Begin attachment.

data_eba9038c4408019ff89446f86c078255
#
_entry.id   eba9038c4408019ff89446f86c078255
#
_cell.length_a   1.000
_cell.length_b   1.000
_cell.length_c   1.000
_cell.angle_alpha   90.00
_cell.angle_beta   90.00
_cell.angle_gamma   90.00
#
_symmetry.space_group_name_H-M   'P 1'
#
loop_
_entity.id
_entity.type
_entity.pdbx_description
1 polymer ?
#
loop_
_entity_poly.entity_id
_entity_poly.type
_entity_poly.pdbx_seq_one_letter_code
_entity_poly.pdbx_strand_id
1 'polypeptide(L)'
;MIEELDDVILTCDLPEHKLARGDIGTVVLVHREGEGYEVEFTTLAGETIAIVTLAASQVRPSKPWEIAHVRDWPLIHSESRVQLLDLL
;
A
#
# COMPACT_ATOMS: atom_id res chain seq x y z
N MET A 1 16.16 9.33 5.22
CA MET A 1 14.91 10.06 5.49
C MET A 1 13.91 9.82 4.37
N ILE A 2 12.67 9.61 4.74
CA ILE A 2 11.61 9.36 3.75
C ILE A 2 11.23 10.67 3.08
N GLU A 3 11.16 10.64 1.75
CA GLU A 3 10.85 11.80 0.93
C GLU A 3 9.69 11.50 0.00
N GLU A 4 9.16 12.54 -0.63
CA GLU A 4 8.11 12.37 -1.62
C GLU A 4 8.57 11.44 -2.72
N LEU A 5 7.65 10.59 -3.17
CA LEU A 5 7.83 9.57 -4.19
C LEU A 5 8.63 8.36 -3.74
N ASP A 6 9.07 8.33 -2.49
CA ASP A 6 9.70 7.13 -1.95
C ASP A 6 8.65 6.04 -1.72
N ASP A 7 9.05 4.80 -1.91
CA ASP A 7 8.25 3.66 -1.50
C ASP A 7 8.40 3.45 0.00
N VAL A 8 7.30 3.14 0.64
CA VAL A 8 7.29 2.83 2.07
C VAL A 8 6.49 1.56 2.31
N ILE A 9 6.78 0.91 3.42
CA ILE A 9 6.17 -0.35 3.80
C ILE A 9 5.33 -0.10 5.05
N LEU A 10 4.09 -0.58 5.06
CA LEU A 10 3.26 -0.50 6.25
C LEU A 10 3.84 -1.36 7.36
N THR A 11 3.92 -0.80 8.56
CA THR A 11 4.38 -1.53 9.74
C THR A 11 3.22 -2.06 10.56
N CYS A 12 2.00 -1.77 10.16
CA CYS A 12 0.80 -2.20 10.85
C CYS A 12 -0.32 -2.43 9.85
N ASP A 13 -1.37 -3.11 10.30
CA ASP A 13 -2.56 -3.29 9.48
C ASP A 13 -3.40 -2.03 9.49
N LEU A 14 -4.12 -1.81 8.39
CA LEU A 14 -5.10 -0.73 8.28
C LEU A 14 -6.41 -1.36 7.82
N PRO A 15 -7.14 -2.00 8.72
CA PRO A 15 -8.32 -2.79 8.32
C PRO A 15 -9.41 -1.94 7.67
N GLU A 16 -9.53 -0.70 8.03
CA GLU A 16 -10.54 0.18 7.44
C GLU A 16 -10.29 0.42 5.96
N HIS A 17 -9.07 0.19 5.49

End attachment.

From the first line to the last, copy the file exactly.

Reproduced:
data_eba9038c4408019ff89446f86c078255
#
_entry.id   eba9038c4408019ff89446f86c078255
#
_cell.length_a   1.000
_cell.length_b   1.000
_cell.length_c   1.000
_cell.angle_alpha   90.00
_cell.angle_beta   90.00
_cell.angle_gamma   90.00
#
_symmetry.space_group_name_H-M   'P 1'
#
loop_
_entity.id
_entity.type
_entity.pdbx_description
1 polymer ?
#
loop_
_entity_poly.entity_id
_entity_poly.type
_entity_poly.pdbx_seq_one_letter_code
_entity_poly.pdbx_strand_id
1 'polypeptide(L)'
;MIEELDDVILTCDLPEHKLARGDIGTVVLVHREGEGYEVEFTTLAGETIAIVTLAASQVRPSKPWEIAHVRDWPLIHSESRVQLLDLL
;
A
#
# COMPACT_ATOMS: atom_id res chain seq x y z
N MET A 1 16.16 9.33 5.22
CA MET A 1 14.91 10.06 5.49
C MET A 1 13.91 9.82 4.37
N ILE A 2 12.67 9.61 4.74
CA ILE A 2 11.61 9.36 3.75
C ILE A 2 11.23 10.67 3.08
N GLU A 3 11.16 10.64 1.75
CA GLU A 3 10.85 11.80 0.93
C GLU A 3 9.69 11.50 0.00
N GLU A 4 9.16 12.54 -0.63
CA GLU A 4 8.11 12.37 -1.62
C GLU A 4 8.57 11.44 -2.72
N LEU A 5 7.65 10.59 -3.17
CA LEU A 5 7.83 9.57 -4.19
C LEU A 5 8.63 8.36 -3.74
N ASP A 6 9.07 8.33 -2.49
CA ASP A 6 9.70 7.13 -1.95
C ASP A 6 8.65 6.04 -1.72
N ASP A 7 9.05 4.80 -1.91
CA ASP A 7 8.25 3.66 -1.50
C ASP A 7 8.40 3.45 0.00
N VAL A 8 7.30 3.14 0.64
CA VAL A 8 7.29 2.83 2.07
C VAL A 8 6.49 1.56 2.31
N ILE A 9 6.78 0.91 3.42
CA ILE A 9 6.17 -0.35 3.80
C ILE A 9 5.33 -0.10 5.05
N LEU A 10 4.09 -0.58 5.06
CA LEU A 10 3.26 -0.50 6.25
C LEU A 10 3.84 -1.36 7.36
N THR A 11 3.92 -0.80 8.56
CA THR A 11 4.38 -1.53 9.74
C THR A 11 3.22 -2.06 10.56
N CYS A 12 2.00 -1.77 10.16
CA CYS A 12 0.80 -2.20 10.85
C CYS A 12 -0.32 -2.43 9.85
N ASP A 13 -1.37 -3.11 10.30
CA ASP A 13 -2.56 -3.29 9.48
C ASP A 13 -3.40 -2.03 9.49
N LEU A 14 -4.12 -1.81 8.39
CA LEU A 14 -5.10 -0.73 8.28
C LEU A 14 -6.41 -1.36 7.82
N PRO A 15 -7.14 -2.00 8.72
CA PRO A 15 -8.32 -2.79 8.32
C PRO A 15 -9.41 -1.94 7.67
N GLU A 16 -9.53 -0.70 8.03
CA GLU A 16 -10.54 0.18 7.44
C GLU A 16 -10.29 0.42 5.96
N HIS A 17 -9.07 0.19 5.49